If At&t does not have fixes going on behind the scene's that will really solve this painful and historic problem (no reason to trust that they do) they may finely have serious problems.  How can AAPL sell the iPhone and iPad in good conscience knowing At&t service is just awful  Wired Magazine could not get a signal more than 40% of the time in SF to review the iPad3G.  


That is pathetic and sales have just begun.

joset01 12/5/2012 | 4:36:49 PM
re: Is AT&T Ready for the 3G iPad?

More from that Wired review, written by Brian Chen:


"During my first hours with the 3G iPad in San Francisco, where AT&T's network is notoriously overloaded by iPhone-toting hipsters, I couldn't get a connection — not even to set up an account so AT&T could take my money. After heading to a different neighborhood, I finally got a signal. Once online, speed tests on TestMyiPhone.com averaged 735 Kbps (download speed), which is respectable, but doesn't reflect the frequent frustration of trying to find a usable signal."


You're right, that's not a good sign. Hopefully its not a common experiece.


Link: http://www.wired.com/reviews/product/pr_ipad_3G


Any readers have 3G iPad stories?





joset01 12/5/2012 | 4:36:48 PM
re: Is AT&T Ready for the 3G iPad? Some see personal hotspots as the answer to the problem. I'd rather have an all-in-one solution.

http://mobileanalyst.wordpress...
DCITDave 12/5/2012 | 4:36:46 PM
re: Is AT&T Ready for the 3G iPad?

AT&T is so odd. The company acts social -- it has a whole page of Twitter accounts, Facebook groups, etc. -- but it really doesn't want to hear your iPad concerns.


That's too bad. Apple provides nice devices and AT&T screws up the experience and then simply refuses to be part of the conversation.


I don't sense that Stephenson is that much different than Whitacre in that regard. Except that Stephenson seems to think that branding and advertising will solve his core problem -- AT&T's dreadful track record of network performance in mobility and customer service in just about all areas.

joset01 12/5/2012 | 4:36:45 PM
re: Is AT&T Ready for the 3G iPad?

Well, people are still buying iPhones in droves and the iPad 3G shows every sign of being a major hit, so maybe it doesn't matter to AT&T and Apple that much, you know? Certainly it was obvious that the operator was having network issues in some big cities long before AT&T acknowledged that NYC and San Francisco were "under-performing."

paolo.franzoi 12/5/2012 | 4:36:44 PM
re: Is AT&T Ready for the 3G iPad?

 


AT&T is not odd, they just have not been able to justify spending money to build the network.


I have all kinds of examples but lets use Red map/Blue map.  Right wrong or indifferent, Verizon is a phone company.  They try to compete based upon the coverage and quality of their network.  AT&T tried to compete on the end user application - iPhone.  Verizon in this case has done quite well in making AT&T spend money to improve that coverage.  Until people STOP buying iPhones/iPads and switch to competitive product, AT&T does not give a whit if you get good service or not.  In fact, terrible service is better for them as they make more money off of it.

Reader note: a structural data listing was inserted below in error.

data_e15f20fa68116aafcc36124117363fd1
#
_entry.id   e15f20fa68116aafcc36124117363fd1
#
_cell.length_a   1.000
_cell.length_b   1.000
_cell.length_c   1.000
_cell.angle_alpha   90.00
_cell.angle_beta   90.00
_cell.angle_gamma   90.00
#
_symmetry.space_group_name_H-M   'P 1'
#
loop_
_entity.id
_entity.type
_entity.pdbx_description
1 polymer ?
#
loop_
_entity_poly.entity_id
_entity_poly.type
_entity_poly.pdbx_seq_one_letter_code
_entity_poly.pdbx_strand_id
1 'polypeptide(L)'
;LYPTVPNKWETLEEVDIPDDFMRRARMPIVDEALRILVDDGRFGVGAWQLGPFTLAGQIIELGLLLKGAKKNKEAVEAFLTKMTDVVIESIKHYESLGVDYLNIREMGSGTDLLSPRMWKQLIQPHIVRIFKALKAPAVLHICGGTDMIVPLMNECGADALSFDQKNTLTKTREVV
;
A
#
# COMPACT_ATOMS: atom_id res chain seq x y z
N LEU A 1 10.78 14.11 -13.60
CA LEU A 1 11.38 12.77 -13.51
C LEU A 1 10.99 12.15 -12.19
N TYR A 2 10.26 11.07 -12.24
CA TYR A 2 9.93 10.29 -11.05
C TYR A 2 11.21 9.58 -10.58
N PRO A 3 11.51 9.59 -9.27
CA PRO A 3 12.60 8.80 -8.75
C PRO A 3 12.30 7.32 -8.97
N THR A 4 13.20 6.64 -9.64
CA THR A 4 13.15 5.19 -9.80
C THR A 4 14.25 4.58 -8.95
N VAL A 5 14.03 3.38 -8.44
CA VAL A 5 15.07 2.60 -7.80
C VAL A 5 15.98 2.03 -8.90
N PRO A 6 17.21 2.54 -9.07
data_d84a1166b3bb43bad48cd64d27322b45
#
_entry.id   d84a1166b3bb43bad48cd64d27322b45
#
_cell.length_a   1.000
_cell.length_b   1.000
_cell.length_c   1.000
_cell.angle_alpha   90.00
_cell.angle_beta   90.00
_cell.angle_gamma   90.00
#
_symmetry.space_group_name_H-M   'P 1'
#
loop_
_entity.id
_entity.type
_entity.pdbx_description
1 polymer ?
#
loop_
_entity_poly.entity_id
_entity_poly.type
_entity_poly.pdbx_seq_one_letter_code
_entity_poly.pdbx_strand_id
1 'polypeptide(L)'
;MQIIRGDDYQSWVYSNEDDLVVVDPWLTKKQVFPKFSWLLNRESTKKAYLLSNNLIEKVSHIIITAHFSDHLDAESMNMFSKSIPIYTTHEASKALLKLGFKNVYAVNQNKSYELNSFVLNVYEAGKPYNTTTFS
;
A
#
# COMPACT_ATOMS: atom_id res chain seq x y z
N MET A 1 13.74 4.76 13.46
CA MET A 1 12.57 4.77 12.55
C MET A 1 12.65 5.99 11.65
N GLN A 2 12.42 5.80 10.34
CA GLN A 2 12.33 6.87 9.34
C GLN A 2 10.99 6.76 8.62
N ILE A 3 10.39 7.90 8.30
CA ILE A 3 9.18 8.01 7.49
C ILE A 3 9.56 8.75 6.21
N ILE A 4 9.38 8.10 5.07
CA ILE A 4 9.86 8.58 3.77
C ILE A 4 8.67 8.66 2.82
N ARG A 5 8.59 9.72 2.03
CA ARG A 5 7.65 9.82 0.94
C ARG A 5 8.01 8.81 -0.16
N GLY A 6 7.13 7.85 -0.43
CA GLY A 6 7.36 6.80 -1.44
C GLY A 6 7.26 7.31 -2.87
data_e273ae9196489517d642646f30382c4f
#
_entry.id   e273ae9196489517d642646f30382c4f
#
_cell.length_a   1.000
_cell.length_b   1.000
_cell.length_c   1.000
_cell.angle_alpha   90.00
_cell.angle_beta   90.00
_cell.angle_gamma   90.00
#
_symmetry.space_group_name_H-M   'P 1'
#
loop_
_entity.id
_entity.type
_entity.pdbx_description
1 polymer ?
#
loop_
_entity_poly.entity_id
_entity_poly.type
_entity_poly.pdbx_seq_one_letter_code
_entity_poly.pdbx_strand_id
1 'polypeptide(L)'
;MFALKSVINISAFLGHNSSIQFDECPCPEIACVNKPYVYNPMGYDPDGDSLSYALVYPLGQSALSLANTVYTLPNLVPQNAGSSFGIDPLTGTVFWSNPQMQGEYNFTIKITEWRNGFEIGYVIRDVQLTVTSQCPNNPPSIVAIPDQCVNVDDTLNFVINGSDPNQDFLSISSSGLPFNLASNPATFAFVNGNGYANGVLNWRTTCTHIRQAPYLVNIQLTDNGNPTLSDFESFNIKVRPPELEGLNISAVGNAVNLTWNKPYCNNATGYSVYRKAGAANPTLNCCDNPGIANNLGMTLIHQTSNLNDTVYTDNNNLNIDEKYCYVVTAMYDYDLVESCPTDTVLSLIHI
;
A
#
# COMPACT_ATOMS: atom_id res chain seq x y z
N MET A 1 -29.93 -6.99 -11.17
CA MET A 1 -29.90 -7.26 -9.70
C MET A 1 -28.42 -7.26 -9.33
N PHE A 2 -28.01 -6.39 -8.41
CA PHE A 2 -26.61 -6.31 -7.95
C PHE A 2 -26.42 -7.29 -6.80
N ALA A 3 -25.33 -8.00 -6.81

However, I would claim they are completely successful.  They could care less if you use their network, as long as you are paying them.  I wonder how well an iPhone would work on Verizon Wireless?


seven


 

DCITDave 12/5/2012 | 4:36:43 PM
re: Is AT&T Ready for the 3G iPad?

Indeed, I think that's a key differentiator. Verizon would care if the iPhone didn't work well on its network. AT&T simply doesn't -- or doesn't want to be part of the conversation (and that's the same thing, in the consumer's mind).


AT&T excels under extreme competitive pressure. That's how U-verse got rolling and (thanks to Microsoft), it works well and gives them something to keep folks from fleeing to cable.


So the only way to improve iPhone performance, unfortunately, will likely require waiting out its network exclusivity. 

shygye75 12/5/2012 | 4:36:42 PM
re: Is AT&T Ready for the 3G iPad?

Re exclusivity: It's amazing that Apple didn't see the possibility of a network capacity issue, or at least that it didn't consider the issue serious enough to affect its strategy. Mobile QoS is a problem that's a long way from being solved by any operator.

BruceFriedman 12/5/2012 | 4:36:40 PM
re: Is AT&T Ready for the 3G iPad?

I think this is probably more of an issue outside the US. Here in the UK there is certainly WiFi but it is clearly harder and  more expensive to come by. Flying into Heathrow this morning my seat mate had his newly minted iPad. I started wondering how well it would fair once we landed and he needed to get to emai or the web.

joset01 12/5/2012 | 4:36:20 PM
re: Is AT&T Ready for the 3G iPad?

I wonder if Sprint priced its EVO 4G WiFi hotspot service at $30 as a nod to AT&T's iPad data plan pricing?